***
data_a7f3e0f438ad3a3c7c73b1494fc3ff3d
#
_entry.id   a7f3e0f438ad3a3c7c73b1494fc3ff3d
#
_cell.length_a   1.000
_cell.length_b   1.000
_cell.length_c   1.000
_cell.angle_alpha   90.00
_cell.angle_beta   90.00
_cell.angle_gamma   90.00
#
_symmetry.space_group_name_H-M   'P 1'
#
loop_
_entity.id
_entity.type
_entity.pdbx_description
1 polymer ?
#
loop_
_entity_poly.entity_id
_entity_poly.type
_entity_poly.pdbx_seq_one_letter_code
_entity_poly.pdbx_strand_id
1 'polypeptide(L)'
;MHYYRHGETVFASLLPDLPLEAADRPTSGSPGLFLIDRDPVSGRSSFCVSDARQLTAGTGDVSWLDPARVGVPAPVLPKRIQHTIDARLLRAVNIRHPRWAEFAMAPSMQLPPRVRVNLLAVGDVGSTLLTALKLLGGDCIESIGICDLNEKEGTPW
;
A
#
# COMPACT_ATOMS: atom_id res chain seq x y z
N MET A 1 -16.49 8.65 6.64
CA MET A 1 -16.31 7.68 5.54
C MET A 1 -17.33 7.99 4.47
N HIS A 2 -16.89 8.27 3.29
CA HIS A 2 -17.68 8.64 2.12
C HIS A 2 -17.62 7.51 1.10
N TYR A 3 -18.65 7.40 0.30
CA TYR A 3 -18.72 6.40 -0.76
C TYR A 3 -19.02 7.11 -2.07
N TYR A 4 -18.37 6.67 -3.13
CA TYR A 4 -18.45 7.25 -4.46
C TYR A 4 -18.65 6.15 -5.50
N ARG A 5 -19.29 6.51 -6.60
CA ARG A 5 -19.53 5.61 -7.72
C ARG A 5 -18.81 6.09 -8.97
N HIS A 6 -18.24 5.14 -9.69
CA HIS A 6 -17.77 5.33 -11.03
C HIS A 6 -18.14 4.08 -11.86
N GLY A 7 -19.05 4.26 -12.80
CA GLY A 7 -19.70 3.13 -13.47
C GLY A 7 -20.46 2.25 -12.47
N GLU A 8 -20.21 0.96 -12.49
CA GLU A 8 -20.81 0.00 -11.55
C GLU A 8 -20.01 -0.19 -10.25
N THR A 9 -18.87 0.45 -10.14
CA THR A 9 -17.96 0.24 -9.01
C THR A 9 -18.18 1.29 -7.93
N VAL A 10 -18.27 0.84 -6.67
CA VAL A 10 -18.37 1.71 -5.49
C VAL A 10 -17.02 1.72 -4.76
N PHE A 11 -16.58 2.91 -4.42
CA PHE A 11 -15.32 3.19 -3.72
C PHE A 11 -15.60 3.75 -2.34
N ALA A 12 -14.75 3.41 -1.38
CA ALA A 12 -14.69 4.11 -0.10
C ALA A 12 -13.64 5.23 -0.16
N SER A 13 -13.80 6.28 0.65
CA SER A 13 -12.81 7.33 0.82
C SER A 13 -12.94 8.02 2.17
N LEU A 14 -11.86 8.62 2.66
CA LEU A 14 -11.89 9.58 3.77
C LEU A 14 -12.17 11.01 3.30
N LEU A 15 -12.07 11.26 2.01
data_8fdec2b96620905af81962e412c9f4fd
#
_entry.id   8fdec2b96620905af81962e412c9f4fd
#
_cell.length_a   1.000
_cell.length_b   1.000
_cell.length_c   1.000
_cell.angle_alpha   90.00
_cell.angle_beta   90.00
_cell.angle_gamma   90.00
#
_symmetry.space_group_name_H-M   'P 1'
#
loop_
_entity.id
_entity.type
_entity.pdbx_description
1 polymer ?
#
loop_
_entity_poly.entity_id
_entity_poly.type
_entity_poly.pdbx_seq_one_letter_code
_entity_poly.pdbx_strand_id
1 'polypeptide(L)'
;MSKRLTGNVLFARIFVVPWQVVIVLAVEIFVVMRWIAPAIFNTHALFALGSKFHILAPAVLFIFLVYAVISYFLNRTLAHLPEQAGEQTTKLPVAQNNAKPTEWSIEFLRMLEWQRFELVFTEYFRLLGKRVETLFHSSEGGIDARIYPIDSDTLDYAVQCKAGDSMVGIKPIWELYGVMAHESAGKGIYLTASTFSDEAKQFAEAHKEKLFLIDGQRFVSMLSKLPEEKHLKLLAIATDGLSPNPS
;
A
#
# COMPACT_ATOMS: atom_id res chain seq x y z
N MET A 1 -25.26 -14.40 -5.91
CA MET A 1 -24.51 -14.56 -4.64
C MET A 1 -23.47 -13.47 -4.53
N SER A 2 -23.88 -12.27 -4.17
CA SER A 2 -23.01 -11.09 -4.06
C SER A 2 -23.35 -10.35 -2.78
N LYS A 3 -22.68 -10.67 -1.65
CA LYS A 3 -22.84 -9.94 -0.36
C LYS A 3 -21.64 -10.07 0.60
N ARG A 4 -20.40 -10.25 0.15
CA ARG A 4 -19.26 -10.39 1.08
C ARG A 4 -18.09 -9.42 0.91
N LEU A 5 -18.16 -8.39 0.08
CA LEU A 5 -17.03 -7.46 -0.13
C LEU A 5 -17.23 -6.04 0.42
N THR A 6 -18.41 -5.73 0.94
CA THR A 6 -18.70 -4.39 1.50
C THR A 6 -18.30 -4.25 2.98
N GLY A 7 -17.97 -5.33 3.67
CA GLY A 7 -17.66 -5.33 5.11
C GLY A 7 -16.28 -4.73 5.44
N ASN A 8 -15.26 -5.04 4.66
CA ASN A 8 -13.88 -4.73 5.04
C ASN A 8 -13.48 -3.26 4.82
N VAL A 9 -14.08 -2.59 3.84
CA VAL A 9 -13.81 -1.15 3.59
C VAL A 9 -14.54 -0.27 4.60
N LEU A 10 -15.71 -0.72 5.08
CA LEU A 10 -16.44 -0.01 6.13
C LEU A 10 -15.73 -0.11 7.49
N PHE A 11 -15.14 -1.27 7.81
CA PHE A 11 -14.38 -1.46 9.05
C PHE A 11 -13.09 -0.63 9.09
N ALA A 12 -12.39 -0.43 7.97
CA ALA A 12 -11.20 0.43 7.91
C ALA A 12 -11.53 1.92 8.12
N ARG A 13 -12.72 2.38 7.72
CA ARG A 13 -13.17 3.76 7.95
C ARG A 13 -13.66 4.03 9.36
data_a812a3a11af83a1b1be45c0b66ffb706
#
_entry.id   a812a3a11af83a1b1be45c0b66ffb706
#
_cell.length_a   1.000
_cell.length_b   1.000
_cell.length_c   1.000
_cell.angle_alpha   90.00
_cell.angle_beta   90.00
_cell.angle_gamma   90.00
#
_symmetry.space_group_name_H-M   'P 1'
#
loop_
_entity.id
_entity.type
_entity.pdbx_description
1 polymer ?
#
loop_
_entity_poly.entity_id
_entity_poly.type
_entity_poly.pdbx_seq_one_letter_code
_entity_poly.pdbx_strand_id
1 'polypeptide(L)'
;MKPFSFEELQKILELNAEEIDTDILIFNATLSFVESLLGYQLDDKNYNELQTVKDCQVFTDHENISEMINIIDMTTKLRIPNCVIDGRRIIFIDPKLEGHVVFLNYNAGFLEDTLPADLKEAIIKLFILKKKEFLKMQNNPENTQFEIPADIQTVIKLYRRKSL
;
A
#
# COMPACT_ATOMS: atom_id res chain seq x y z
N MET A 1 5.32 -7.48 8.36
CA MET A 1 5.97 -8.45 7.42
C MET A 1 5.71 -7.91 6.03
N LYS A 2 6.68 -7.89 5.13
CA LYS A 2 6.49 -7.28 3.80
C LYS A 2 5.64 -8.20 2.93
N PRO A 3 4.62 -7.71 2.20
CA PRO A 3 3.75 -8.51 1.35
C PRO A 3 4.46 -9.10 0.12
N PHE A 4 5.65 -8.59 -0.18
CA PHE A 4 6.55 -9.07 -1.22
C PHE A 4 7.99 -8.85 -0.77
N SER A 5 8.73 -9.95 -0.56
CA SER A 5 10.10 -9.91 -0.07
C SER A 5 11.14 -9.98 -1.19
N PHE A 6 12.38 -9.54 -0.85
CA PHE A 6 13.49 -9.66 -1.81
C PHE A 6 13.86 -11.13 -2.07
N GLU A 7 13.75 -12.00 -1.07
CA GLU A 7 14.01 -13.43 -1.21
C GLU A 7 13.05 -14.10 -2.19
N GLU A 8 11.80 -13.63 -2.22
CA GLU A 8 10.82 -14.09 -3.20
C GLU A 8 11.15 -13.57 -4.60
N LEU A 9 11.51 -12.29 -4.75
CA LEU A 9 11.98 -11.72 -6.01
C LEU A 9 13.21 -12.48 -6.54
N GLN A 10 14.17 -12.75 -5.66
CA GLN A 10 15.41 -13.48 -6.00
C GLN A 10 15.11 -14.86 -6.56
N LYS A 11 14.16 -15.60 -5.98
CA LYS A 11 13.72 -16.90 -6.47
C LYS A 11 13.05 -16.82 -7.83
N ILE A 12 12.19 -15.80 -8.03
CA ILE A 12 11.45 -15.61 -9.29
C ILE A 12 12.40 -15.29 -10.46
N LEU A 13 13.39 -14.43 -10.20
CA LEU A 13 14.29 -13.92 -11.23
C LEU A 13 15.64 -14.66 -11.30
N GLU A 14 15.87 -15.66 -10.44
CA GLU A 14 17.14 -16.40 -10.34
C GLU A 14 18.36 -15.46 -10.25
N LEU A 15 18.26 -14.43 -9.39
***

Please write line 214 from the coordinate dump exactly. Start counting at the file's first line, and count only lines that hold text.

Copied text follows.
C GLU A 14 18.36 -15.46 -10.25